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Traffic Sign Reflectivity Technologies

Traffic sign reflectivity technologies have come a long way since the early 1900’s.  In the beginning, street signs were made by hand with little uniformity across the nation for a largely illiterate population.  Today most signs are made using two types of retro-reflective sheeting on metal surfaces.  Design and manufacturing of traffic control equipment has become a very advanced process. 

Microsphere-based Sheeting
Also known as “beaded” sheeting, this revolutionary reflective technology surfaced in the late 80’s to early 90’s, and is still used on a variety of public street signs.  At its most basic level, this type of sheeting is composed of small spheres that are only microns in diameter.  Depending on the size of the sample, a sheet could contain millions of these spheres.  This method increases the amount of light that is refracted back to its source, making whatever the sheeting is attached to much more visible both in daytime and nighttime conditions.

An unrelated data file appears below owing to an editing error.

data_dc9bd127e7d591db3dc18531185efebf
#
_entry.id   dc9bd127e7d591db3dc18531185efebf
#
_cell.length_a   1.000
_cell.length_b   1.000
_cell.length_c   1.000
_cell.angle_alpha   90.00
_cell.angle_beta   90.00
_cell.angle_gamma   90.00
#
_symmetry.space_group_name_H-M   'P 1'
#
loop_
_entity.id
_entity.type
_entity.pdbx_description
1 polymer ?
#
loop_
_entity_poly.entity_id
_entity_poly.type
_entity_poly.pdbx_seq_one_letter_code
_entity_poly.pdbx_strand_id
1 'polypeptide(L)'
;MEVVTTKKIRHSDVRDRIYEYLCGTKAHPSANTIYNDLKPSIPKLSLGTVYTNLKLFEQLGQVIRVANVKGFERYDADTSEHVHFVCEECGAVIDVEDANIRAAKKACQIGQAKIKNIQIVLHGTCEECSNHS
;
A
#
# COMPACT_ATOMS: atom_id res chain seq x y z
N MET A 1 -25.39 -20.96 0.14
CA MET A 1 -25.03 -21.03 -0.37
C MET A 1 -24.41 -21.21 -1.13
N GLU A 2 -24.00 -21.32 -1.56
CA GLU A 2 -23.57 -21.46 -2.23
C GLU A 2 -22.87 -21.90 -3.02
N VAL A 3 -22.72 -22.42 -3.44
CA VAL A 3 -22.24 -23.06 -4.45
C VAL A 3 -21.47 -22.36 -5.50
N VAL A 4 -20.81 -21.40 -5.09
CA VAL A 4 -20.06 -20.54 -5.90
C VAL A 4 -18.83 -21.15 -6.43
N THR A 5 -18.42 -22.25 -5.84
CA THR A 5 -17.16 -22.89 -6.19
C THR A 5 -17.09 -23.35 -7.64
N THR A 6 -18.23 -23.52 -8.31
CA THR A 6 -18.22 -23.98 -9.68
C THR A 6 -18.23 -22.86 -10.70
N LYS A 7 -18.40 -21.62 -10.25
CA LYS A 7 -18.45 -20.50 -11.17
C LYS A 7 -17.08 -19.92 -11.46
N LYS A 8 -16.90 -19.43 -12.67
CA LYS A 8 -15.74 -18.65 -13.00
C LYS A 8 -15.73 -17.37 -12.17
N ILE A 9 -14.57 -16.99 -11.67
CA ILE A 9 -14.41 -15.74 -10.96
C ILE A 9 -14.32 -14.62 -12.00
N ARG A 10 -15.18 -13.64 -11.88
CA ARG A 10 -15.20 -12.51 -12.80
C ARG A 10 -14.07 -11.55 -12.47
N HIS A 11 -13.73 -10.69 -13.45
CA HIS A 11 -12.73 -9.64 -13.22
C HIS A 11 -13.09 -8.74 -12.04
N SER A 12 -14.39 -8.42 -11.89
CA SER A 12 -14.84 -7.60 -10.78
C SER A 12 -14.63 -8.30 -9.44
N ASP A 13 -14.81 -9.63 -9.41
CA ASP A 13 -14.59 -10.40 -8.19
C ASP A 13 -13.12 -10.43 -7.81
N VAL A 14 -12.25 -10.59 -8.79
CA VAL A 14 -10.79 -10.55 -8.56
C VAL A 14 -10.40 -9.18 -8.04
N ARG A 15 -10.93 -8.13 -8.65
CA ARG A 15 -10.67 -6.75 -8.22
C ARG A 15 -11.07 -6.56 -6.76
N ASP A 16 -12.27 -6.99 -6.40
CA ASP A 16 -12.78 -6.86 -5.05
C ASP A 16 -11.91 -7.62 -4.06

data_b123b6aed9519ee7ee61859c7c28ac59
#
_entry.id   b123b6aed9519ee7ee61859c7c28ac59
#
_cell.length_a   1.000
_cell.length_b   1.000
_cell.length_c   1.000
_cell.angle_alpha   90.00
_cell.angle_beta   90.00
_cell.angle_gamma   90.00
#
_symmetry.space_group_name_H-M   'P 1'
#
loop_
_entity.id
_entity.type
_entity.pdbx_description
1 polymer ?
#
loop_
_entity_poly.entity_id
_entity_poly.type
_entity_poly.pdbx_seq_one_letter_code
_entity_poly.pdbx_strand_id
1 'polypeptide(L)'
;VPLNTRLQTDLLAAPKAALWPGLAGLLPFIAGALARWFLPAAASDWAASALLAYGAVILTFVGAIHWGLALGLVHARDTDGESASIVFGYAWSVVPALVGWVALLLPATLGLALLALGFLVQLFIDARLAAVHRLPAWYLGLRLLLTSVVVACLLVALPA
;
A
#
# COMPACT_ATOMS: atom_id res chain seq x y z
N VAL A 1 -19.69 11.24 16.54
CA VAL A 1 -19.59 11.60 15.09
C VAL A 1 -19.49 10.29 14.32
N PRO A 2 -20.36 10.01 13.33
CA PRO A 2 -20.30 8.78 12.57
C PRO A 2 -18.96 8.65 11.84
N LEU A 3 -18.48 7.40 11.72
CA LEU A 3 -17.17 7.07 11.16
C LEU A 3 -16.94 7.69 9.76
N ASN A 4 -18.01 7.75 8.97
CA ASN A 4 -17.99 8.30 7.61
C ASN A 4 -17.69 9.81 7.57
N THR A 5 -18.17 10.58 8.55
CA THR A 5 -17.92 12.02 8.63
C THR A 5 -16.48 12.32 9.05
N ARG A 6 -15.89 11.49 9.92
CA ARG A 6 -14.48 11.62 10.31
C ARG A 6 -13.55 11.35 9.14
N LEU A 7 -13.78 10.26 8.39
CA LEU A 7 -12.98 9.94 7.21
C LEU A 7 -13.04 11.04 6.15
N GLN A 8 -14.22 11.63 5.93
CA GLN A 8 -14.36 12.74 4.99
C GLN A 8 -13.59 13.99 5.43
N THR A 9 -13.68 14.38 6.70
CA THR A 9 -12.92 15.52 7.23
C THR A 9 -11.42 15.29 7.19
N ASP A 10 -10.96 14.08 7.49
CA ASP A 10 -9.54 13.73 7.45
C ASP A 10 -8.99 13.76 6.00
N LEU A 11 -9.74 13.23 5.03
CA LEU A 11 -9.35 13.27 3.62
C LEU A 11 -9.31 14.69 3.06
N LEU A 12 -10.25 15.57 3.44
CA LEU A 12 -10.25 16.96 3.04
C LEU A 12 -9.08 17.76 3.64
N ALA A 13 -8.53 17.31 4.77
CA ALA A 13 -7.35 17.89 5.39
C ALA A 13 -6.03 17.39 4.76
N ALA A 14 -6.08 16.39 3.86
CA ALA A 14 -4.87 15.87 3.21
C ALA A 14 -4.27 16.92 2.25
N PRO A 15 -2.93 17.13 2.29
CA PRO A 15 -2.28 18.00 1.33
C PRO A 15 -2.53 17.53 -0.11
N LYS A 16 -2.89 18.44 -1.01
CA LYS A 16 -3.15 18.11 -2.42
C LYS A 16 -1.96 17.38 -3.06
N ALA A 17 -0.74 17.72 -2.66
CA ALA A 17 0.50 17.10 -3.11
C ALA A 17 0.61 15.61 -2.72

Cube-corner Sheeting
This type of retro-reflective technology takes a different approach with a geometric structure for light to reflect off.  At an almost microscopic level, tiny faces of the plane that composes the sheet are structured in opposing directions.  These tiny structures cooperate to reflect light back to the source.  Cube-corner sheeting is defined by the exact build and method by which light is reflected off the surface of the material.  Other materials also exist that employ a pyramidal structure to reflect light. 

Application
Most sheeting is applied in similar ways to a base metal of steel or aluminum.  No matter which sheeting method is employed, materials are applied using an adhesive.  Once attached to a base metal, a silk-screen process is often used to apply reflective paint to the sign.  Much of this work is done using large machines; however, individual signs are carried by workers to these machines for processes to be done by hand. 

Much more thought and science goes into making traffic control equipment than you might think.  Engineers have come up with ingenious ways to refract the maximum amount of light back at drivers in various conditions.  The two types of retro-reflective sheeting developed over the last couple of decades are still in widespread use today.